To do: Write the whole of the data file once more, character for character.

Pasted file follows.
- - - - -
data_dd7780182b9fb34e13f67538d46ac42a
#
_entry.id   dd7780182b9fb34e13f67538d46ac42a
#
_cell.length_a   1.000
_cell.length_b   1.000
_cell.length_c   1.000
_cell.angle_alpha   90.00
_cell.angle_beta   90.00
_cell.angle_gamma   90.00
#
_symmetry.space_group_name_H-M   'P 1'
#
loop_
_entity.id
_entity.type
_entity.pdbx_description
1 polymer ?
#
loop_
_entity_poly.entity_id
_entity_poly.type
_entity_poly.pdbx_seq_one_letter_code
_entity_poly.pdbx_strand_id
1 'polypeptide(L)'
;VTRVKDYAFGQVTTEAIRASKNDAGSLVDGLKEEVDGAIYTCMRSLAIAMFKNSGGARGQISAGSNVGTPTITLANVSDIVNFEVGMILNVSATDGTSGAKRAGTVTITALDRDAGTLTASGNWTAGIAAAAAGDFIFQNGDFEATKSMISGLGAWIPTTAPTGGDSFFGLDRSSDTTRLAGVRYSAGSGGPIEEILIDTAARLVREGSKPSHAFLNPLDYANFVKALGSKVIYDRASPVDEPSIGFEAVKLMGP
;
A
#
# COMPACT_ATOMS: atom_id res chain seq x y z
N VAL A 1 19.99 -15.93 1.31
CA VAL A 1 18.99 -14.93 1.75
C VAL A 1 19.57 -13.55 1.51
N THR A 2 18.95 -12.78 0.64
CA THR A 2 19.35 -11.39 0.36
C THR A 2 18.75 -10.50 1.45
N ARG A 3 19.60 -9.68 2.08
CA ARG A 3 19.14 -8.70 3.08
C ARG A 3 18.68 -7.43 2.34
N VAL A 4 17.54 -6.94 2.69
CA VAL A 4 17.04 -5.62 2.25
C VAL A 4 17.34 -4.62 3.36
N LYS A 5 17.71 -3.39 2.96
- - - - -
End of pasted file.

data_dd7780182b9fb34e13f67538d46ac42a
#
_entry.id   dd7780182b9fb34e13f67538d46ac42a
#
_cell.length_a   1.000
_cell.length_b   1.000
_cell.length_c   1.000
_cell.angle_alpha   90.00
_cell.angle_beta   90.00
_cell.angle_gamma   90.00
#
_symmetry.space_group_name_H-M   'P 1'
#
loop_
_entity.id
_entity.type
_entity.pdbx_description
1 polymer ?
#
loop_
_entity_poly.entity_id
_entity_poly.type
_entity_poly.pdbx_seq_one_letter_code
_entity_poly.pdbx_strand_id
1 'polypeptide(L)'
;VTRVKDYAFGQVTTEAIRASKNDAGSLVDGLKEEVDGAIYTCMRSLAIAMFKNSGGARGQISAGSNVGTPTITLANVSDIVNFEVGMILNVSATDGTSGAKRAGTVTITALDRDAGTLTASGNWTAGIAAAAAGDFIFQNGDFEATKSMISGLGAWIPTTAPTGGDSFFGLDRSSDTTRLAGVRYSAGSGGPIEEILIDTAARLVREGSKPSHAFLNPLDYANFVKALGSKVIYDRASPVDEPSIGFEAVKLMGP
;
A
#
# COMPACT_ATOMS: atom_id res chain seq x y z
N VAL A 1 19.99 -15.93 1.31
CA VAL A 1 18.99 -14.93 1.75
C VAL A 1 19.57 -13.55 1.51
N THR A 2 18.95 -12.78 0.64
CA THR A 2 19.35 -11.39 0.36
C THR A 2 18.75 -10.50 1.45
N ARG A 3 19.60 -9.68 2.08
CA ARG A 3 19.14 -8.70 3.08
C ARG A 3 18.68 -7.43 2.34
N VAL A 4 17.54 -6.94 2.69
CA VAL A 4 17.04 -5.62 2.25
C VAL A 4 17.34 -4.62 3.36
N LYS A 5 17.71 -3.39 2.96